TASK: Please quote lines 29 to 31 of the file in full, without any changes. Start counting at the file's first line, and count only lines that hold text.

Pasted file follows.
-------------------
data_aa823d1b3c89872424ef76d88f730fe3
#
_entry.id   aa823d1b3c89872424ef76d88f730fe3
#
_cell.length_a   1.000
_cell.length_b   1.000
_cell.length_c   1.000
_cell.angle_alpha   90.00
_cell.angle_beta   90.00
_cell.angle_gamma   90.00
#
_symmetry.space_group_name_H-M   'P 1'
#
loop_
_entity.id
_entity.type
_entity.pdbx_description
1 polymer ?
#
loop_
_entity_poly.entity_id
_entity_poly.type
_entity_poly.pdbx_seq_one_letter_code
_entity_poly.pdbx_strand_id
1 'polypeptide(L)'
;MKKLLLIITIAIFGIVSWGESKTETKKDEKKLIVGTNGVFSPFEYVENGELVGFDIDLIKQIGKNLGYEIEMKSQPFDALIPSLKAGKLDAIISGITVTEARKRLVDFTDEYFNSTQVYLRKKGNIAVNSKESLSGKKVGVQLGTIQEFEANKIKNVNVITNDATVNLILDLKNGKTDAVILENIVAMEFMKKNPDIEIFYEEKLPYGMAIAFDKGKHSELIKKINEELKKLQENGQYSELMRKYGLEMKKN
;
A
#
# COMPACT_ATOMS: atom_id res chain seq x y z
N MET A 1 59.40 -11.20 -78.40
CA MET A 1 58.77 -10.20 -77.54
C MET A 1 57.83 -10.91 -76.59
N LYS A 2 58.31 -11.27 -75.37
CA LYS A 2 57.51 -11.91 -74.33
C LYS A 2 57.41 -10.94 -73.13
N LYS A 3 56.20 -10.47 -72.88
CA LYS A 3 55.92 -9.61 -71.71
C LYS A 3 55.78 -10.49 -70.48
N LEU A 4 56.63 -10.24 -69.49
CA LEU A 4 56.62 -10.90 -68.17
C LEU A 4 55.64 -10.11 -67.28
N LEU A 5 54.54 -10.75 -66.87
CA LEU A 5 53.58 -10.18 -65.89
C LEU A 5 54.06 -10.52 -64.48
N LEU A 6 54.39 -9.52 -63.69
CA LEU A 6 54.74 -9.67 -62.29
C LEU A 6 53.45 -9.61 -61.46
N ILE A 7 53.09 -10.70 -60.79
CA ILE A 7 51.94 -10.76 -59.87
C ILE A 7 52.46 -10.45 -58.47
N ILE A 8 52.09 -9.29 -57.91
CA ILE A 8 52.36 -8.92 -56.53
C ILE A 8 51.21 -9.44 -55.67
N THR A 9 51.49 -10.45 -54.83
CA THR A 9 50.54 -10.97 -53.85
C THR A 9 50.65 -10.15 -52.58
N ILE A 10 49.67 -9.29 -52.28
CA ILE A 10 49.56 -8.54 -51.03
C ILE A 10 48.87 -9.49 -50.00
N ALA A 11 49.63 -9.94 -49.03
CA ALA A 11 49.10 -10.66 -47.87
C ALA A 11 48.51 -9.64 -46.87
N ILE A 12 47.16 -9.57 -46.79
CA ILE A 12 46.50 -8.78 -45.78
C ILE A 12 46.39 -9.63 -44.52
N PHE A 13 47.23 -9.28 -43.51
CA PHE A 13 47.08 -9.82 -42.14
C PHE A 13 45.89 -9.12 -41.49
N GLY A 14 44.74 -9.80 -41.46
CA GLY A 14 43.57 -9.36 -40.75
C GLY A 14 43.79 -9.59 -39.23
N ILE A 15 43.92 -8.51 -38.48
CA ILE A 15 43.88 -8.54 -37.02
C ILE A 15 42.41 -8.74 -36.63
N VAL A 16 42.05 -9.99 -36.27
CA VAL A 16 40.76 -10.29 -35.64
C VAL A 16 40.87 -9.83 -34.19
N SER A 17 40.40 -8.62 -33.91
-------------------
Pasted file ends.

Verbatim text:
#
# COMPACT_ATOMS: atom_id res chain seq x y z
N MET A 1 59.40 -11.20 -78.40